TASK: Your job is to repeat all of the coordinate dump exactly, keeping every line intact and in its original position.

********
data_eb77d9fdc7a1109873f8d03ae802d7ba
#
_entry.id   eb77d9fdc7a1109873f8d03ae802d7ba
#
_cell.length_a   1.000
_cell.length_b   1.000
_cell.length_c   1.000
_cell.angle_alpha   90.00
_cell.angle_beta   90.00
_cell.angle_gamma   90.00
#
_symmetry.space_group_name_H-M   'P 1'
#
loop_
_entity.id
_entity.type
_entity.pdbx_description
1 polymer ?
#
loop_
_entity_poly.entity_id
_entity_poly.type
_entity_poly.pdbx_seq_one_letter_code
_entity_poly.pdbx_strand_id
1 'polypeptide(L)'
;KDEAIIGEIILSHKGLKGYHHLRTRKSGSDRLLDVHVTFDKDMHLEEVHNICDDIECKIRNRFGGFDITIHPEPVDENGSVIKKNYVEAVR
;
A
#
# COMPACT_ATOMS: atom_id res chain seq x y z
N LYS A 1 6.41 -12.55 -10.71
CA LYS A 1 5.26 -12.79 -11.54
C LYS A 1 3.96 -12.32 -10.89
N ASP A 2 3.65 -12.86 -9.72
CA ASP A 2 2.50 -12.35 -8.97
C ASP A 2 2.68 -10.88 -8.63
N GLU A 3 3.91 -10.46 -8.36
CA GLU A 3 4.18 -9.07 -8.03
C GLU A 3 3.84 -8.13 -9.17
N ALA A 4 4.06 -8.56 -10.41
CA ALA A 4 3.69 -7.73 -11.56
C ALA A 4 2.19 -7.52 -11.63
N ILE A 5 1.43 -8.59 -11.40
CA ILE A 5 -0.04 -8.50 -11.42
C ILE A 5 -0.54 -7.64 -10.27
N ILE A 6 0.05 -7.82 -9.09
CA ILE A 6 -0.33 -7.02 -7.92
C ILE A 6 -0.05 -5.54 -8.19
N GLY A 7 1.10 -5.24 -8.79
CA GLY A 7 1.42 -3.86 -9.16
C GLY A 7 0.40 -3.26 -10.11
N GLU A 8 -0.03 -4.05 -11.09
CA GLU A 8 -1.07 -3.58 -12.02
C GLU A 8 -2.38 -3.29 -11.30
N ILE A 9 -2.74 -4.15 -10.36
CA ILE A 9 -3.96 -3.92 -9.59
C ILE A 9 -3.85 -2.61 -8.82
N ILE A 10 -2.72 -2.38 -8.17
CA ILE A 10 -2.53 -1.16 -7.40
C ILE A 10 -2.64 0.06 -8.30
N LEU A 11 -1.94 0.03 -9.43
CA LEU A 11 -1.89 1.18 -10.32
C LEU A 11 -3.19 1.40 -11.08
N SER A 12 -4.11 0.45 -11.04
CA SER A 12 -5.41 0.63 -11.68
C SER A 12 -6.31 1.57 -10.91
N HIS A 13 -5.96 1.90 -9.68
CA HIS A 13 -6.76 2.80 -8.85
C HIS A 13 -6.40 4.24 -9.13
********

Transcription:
data_eb77d9fdc7a1109873f8d03ae802d7ba
#
_entry.id   eb77d9fdc7a1109873f8d03ae802d7ba
#
_cell.length_a   1.000
_cell.length_b   1.000
_cell.length_c   1.000
_cell.angle_alpha   90.00
_cell.angle_beta   90.00
_cell.angle_gamma   90.00
#
_symmetry.space_group_name_H-M   'P 1'
#
loop_
_entity.id
_entity.type
_entity.pdbx_description
1 polymer ?
#
loop_
_entity_poly.entity_id
_entity_poly.type
_entity_poly.pdbx_seq_one_letter_code
_entity_poly.pdbx_strand_id
1 'polypeptide(L)'
;KDEAIIGEIILSHKGLKGYHHLRTRKSGSDRLLDVHVTFDKDMHLEEVHNICDDIECKIRNRFGGFDITIHPEPVDENGSVIKKNYVEAVR
;
A
#
# COMPACT_ATOMS: atom_id res chain seq x y z
N LYS A 1 6.41 -12.55 -10.71
CA LYS A 1 5.26 -12.79 -11.54
C LYS A 1 3.96 -12.32 -10.89
N ASP A 2 3.65 -12.86 -9.72
CA ASP A 2 2.50 -12.35 -8.97
C ASP A 2 2.68 -10.88 -8.63
N GLU A 3 3.91 -10.46 -8.36
CA GLU A 3 4.18 -9.07 -8.03
C GLU A 3 3.84 -8.13 -9.17
N ALA A 4 4.06 -8.56 -10.41
CA ALA A 4 3.69 -7.73 -11.56
C ALA A 4 2.19 -7.52 -11.63
N ILE A 5 1.43 -8.59 -11.40
CA ILE A 5 -0.04 -8.50 -11.42
C ILE A 5 -0.54 -7.64 -10.27
N ILE A 6 0.05 -7.82 -9.09
CA ILE A 6 -0.33 -7.02 -7.92
C ILE A 6 -0.05 -5.54 -8.19
N GLY A 7 1.10 -5.24 -8.79
CA GLY A 7 1.42 -3.86 -9.16
C GLY A 7 0.40 -3.26 -10.11
N GLU A 8 -0.03 -4.05 -11.09
CA GLU A 8 -1.07 -3.58 -12.02
C GLU A 8 -2.38 -3.29 -11.30
N ILE A 9 -2.74 -4.15 -10.36
CA ILE A 9 -3.96 -3.92 -9.59
C ILE A 9 -3.85 -2.61 -8.82
N ILE A 10 -2.72 -2.38 -8.17
CA ILE A 10 -2.53 -1.16 -7.40
C ILE A 10 -2.64 0.06 -8.30
N LEU A 11 -1.94 0.03 -9.43
CA LEU A 11 -1.89 1.18 -10.32
C LEU A 11 -3.19 1.40 -11.08
N SER A 12 -4.11 0.45 -11.04
CA SER A 12 -5.41 0.63 -11.68
C SER A 12 -6.31 1.57 -10.91
N HIS A 13 -5.96 1.90 -9.68
CA HIS A 13 -6.76 2.80 -8.85
C HIS A 13 -6.40 4.24 -9.13